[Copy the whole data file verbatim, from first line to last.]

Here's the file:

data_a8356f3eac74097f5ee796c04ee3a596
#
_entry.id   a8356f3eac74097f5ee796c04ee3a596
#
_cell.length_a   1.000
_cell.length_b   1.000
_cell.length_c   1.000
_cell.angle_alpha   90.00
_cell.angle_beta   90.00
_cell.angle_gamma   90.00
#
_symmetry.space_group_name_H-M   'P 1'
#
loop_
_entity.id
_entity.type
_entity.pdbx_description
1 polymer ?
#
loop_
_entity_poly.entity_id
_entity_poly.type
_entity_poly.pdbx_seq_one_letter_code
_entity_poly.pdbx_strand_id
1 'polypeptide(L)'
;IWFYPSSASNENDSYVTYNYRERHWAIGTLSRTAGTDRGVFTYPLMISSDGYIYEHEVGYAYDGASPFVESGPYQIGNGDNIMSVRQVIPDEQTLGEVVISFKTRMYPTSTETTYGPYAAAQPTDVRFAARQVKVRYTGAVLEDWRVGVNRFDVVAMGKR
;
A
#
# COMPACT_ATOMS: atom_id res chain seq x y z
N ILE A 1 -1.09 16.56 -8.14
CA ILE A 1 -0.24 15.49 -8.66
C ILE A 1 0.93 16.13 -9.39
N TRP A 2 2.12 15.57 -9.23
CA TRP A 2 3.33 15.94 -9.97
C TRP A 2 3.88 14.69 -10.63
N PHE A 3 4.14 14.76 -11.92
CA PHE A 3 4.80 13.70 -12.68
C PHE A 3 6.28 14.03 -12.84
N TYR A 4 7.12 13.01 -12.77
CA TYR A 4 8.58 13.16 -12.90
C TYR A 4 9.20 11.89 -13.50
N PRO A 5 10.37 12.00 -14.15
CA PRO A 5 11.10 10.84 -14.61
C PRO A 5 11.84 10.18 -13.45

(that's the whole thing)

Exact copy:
data_a8356f3eac74097f5ee796c04ee3a596
#
_entry.id   a8356f3eac74097f5ee796c04ee3a596
#
_cell.length_a   1.000
_cell.length_b   1.000
_cell.length_c   1.000
_cell.angle_alpha   90.00
_cell.angle_beta   90.00
_cell.angle_gamma   90.00
#
_symmetry.space_group_name_H-M   'P 1'
#
loop_
_entity.id
_entity.type
_entity.pdbx_description
1 polymer ?
#
loop_
_entity_poly.entity_id
_entity_poly.type
_entity_poly.pdbx_seq_one_letter_code
_entity_poly.pdbx_strand_id
1 'polypeptide(L)'
;IWFYPSSASNENDSYVTYNYRERHWAIGTLSRTAGTDRGVFTYPLMISSDGYIYEHEVGYAYDGASPFVESGPYQIGNGDNIMSVRQVIPDEQTLGEVVISFKTRMYPTSTETTYGPYAAAQPTDVRFAARQVKVRYTGAVLEDWRVGVNRFDVVAMGKR
;
A
#
# COMPACT_ATOMS: atom_id res chain seq x y z
N ILE A 1 -1.09 16.56 -8.14
CA ILE A 1 -0.24 15.49 -8.66
C ILE A 1 0.93 16.13 -9.39
N TRP A 2 2.12 15.57 -9.23
CA TRP A 2 3.33 15.94 -9.97
C TRP A 2 3.88 14.69 -10.63
N PHE A 3 4.14 14.76 -11.92
CA PHE A 3 4.80 13.70 -12.68
C PHE A 3 6.28 14.03 -12.84
N TYR A 4 7.12 13.01 -12.77
CA TYR A 4 8.58 13.16 -12.90
C TYR A 4 9.20 11.89 -13.50
N PRO A 5 10.37 12.00 -14.15
CA PRO A 5 11.10 10.84 -14.61
C PRO A 5 11.84 10.18 -13.45